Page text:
Joe Budden’s “No Love Lost” – Success or Flop for Underground Hip-Hop?

For almost a decade, Joe Budden has epitomized underground hip-hop. His fan base adores him, his competition fears him and radio stations largely ignore him. Never one to shy away from controversy, he’s fought with everyone from Game to Jay-Z to Wu-Tang. He’s publicized every one of his numerous high-profile relationships, most of which have ended with malice. He’s certainly one of the most open artists to grace hip-hop, making his listeners acutely aware of his struggles with drug addiction and mental illness.

All this considered, Budden commands near-unanimous respect on the mic. With an impeccable flow, complex lyricism and raw emotion, he has quietly established himself as one of the best emcees alive. The Jersey rapper’s critically acclaimed “Mood Muzik” mixtape series, solo albums and placement in the rap supergroup Slaughterhouse have earned him recognition from hardcore hip-hop heads. However, this has translated into virtually no mainstream success for Budden (the lone exception being his 2003 hit single, “Pump It Up”).

Having already secured his place in the underground, “No Love Lost” represents Budden’s ambitions for mainstream acknowledgement. This is apparent upon first glance over his feature list (Lil Wayne, Wiz Khalifa, Lloyd Banks, Juicy J, etc.). Whenever an established underground artist makes a project designed to garner radio play, fans tend to get nervous. Successful transitions do occasionally happen, but the Kendrick Lamar’s of the world are few and far between.

Unfortunately, “No Love Lost” has its fair share of misguided Top 40 attempts and it’s easy to get nervous after listening to the first few tracks. Cursed by dumbed-down lyrics and poppy production, “NBA” (feat. Wiz Khalifa & French Montana) sounds like a cornier version of Khalifa’s “Work Hard, Play Hard.” Things don’t get much better with “She Don’t Put It Down” (feat. Lil Wayne & Tank), which shamelessly mimics DJ Khaled’s “I’m On One.” Even though Budden has historically demonstrated an ability to make club songs, this track was a miserable failure and Budden fails to recreate the pizazz of “Pump It Up.” The atrocious verses from “The Most Overrated Rapper Alive” don’t help much, either.

Thankfully, Budden gets most of this out of the way by track five. What follows is a much-needed reminder as to why Budden is held in such high regard by hip-hop connoisseurs across the spectrum. The “Mood Muzik” series was so impressive because Budden was able be so open and honest about his demons while simultaneously maintaining impeccable flow and lyricism that makes the listener want to rewind the track to catch that last metaphor. He comes off as real, not whiny. This is what we get to experience with standout tracks like “Castles,” a no-holds-barred account of drug abuse, depression and soured relationships. Budden holds consistent over the next two tracks “All In My Head” (feat. Royce Da 5’9″) and “Skeletons” (feat. Joell Ortiz & Crooked I), which feature outstanding contributions from his Slaughterhouse brothers. The four use the intricate lyricism we’ve come to expect from Slaughterhouse to tell harrowing tales of crime, alcoholism, poverty and suicide that would never make it to radio airwaves. As expected, these are some of the best tracks on the album, since they allow Budden to do what he does best: be real.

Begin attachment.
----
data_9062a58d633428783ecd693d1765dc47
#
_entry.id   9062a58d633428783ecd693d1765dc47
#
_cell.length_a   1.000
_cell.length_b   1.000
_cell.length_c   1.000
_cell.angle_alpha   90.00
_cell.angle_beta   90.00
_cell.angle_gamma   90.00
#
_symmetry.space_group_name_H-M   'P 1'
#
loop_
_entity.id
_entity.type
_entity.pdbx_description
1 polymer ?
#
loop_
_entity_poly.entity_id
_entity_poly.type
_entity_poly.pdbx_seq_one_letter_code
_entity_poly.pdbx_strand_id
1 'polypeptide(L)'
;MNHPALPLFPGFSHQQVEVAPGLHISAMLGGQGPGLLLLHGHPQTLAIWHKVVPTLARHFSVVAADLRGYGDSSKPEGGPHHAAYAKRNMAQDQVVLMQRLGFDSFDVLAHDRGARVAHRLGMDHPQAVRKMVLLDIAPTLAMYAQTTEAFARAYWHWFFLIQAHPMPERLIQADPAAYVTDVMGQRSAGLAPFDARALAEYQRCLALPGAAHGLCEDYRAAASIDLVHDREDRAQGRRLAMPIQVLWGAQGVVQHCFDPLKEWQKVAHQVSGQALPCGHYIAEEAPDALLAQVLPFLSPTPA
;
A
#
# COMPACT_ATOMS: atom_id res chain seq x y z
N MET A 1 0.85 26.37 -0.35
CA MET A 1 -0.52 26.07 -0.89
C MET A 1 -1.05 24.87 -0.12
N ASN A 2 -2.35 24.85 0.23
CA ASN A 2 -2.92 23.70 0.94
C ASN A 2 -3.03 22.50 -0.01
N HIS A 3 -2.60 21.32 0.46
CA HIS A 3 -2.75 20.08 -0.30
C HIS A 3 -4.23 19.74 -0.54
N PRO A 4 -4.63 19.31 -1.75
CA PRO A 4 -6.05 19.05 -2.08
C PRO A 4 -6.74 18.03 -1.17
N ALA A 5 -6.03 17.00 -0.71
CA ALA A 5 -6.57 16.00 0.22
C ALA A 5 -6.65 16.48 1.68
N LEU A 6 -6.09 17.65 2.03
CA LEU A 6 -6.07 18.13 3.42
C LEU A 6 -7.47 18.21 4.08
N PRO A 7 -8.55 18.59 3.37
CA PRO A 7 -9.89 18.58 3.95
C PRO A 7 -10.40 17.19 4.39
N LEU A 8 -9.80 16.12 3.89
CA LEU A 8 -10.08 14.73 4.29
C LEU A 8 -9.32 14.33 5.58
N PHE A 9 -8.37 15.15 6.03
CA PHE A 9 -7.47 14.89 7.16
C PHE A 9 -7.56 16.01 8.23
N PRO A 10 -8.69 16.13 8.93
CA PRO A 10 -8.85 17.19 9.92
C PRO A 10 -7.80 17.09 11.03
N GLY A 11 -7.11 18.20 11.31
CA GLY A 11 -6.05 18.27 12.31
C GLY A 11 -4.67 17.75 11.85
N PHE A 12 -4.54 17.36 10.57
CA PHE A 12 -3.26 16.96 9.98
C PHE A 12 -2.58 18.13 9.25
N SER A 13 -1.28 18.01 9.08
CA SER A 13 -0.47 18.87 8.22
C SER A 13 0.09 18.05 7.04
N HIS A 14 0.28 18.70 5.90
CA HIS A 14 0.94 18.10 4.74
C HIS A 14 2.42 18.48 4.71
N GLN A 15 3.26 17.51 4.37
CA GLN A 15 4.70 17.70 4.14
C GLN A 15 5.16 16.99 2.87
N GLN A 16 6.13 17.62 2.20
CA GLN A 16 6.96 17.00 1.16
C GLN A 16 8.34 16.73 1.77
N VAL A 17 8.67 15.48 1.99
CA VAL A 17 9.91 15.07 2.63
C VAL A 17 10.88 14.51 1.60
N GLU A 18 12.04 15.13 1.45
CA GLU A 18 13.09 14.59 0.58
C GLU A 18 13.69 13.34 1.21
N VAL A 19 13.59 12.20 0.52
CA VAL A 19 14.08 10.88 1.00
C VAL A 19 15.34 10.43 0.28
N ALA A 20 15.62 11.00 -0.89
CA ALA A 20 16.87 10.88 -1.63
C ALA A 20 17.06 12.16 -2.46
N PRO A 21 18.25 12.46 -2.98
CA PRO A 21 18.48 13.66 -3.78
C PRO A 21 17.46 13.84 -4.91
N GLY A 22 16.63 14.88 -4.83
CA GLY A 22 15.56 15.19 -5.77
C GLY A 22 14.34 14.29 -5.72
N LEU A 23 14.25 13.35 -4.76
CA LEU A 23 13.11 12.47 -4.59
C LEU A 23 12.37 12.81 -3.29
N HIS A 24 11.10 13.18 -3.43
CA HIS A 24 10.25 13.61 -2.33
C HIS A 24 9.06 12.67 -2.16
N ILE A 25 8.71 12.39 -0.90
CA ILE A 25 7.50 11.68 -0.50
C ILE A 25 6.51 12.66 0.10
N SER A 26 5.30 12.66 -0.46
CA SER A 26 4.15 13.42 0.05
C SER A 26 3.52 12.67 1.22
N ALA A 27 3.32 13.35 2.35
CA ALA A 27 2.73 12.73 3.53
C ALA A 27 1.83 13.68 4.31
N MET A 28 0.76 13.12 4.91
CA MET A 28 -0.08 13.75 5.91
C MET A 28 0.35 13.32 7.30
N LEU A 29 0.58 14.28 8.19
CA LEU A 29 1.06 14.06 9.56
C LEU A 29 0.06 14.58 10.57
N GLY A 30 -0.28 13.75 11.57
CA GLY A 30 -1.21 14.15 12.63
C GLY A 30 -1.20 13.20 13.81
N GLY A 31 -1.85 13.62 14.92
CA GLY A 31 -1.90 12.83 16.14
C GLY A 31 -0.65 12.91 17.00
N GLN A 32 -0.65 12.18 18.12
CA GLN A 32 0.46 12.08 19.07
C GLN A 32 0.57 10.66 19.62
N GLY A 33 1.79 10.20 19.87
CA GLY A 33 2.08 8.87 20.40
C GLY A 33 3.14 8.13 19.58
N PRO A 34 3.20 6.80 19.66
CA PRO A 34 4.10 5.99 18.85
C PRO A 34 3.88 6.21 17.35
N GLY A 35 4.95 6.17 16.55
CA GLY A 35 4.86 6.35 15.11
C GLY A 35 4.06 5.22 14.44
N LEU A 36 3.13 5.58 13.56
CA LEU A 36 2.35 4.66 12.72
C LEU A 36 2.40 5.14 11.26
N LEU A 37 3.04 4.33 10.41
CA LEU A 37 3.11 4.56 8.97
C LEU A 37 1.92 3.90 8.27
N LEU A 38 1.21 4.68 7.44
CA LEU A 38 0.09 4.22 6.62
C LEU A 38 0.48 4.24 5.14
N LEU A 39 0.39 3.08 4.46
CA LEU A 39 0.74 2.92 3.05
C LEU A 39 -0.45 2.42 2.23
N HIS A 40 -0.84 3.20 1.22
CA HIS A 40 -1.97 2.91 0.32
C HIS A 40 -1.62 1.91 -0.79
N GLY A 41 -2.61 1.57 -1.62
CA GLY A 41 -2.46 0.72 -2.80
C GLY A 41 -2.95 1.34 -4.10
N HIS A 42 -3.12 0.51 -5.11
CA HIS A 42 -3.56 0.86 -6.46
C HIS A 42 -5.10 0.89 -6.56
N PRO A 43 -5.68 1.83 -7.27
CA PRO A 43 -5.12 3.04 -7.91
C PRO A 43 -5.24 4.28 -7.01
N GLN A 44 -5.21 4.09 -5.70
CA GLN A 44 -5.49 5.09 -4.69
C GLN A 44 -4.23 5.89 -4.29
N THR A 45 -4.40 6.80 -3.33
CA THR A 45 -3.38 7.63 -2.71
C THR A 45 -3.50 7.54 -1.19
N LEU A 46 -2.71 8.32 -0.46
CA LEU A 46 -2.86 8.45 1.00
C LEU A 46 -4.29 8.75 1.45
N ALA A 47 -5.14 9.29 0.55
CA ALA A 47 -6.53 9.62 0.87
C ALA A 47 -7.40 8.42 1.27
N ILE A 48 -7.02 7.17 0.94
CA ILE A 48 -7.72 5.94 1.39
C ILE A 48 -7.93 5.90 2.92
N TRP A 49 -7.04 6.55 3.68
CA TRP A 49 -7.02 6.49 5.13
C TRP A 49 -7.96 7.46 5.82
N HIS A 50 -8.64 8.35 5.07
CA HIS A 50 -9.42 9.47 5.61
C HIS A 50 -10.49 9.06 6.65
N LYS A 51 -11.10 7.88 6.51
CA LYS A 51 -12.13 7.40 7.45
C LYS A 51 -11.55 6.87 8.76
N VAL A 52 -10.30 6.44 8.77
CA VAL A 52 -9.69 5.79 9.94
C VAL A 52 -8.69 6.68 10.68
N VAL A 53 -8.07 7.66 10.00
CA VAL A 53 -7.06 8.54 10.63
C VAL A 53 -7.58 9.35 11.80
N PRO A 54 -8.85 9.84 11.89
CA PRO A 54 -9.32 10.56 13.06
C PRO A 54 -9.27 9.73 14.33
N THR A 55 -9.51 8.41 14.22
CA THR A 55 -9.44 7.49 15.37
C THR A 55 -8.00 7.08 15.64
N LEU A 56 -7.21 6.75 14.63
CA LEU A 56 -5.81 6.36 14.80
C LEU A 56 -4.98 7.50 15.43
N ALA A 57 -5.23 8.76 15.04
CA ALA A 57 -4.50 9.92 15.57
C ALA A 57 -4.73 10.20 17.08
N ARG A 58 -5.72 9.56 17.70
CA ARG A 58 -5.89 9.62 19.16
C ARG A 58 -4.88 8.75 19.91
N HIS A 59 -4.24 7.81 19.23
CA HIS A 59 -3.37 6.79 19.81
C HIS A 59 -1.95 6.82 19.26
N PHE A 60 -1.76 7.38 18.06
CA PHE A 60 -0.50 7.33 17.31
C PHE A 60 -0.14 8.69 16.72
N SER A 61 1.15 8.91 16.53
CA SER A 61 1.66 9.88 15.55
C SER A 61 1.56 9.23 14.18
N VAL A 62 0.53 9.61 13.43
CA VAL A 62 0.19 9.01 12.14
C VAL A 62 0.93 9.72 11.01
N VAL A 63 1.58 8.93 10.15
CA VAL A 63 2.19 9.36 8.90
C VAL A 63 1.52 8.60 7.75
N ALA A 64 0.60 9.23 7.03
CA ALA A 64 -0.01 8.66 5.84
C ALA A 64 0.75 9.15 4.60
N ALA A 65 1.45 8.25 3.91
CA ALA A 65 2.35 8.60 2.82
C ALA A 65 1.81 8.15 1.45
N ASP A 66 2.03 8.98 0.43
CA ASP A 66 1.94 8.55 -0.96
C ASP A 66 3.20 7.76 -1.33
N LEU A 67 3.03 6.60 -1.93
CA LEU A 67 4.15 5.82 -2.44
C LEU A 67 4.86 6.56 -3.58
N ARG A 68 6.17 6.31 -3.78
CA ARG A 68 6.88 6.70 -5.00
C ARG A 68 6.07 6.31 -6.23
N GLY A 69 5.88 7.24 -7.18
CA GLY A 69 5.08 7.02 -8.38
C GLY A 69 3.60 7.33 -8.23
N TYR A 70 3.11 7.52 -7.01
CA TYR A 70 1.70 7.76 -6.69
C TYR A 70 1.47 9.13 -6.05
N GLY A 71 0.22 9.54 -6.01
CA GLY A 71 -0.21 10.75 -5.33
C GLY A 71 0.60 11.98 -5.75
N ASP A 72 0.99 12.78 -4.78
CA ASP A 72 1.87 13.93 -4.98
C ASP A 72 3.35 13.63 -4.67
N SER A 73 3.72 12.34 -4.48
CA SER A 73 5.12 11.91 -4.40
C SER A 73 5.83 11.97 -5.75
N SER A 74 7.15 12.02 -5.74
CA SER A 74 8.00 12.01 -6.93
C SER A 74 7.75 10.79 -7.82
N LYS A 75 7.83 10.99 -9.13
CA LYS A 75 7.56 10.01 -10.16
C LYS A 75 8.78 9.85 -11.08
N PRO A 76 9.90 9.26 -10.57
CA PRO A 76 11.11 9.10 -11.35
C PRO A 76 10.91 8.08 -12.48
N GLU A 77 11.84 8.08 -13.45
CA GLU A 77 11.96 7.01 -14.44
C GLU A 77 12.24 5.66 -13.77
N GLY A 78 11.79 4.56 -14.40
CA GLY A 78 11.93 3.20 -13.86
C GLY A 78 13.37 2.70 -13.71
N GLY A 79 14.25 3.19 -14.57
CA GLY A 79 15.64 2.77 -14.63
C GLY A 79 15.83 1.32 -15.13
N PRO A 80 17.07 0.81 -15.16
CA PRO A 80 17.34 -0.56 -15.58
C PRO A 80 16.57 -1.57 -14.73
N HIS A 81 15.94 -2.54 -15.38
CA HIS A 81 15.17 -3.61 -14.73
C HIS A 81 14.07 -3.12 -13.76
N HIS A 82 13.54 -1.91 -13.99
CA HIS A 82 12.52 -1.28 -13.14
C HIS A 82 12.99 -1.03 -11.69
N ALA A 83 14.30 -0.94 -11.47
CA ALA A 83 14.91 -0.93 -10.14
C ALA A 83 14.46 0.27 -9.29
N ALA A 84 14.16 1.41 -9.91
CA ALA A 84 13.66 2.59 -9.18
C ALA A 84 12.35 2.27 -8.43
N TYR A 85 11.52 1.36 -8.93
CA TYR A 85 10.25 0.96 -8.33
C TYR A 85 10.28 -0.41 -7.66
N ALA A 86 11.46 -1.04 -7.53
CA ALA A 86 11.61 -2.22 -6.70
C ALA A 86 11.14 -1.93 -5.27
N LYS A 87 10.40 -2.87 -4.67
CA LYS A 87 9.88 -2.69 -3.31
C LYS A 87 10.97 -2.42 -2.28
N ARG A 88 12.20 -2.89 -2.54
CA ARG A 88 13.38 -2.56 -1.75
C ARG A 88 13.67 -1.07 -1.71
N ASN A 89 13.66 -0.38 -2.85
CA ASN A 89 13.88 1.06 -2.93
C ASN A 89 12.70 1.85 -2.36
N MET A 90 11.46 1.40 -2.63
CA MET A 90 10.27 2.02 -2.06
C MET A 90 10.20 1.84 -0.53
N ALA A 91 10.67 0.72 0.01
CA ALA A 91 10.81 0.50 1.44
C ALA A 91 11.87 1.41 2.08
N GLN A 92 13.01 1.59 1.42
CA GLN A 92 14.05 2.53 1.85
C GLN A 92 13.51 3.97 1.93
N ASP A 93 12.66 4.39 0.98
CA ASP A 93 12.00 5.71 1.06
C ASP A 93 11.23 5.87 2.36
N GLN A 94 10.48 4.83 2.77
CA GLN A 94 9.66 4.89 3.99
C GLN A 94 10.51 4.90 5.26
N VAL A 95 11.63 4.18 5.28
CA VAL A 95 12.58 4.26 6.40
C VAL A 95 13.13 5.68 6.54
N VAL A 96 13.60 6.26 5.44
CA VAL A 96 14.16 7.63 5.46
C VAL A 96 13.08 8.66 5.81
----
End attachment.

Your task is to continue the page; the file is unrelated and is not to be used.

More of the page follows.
The rest of the album walks a fine line between mediocre and adequate. Budden’s attempt at swag rap on “Last Day” (feat. Juicy J & Lloyd Banks) is nothing short of corny and the lagging R&B influences on “Tell Him Something” are enough to put even Drake to sleep. Thankfully, he ends the album on a solid note with “My Time” and then “No Love Lost,” which remind the listener that despite these new mainstream ambitions, this is still the same honest, lyrical, messed-up, respectable Joey.

I don’t think this album could be considered in any way a success to either mainstream listeners or traditional fans, given the amount of times where he just missed – and badly, at that. That being said, it’s still a Joe Budden album and with that comes a certain level of lyricism and skill which has to be acknowledged.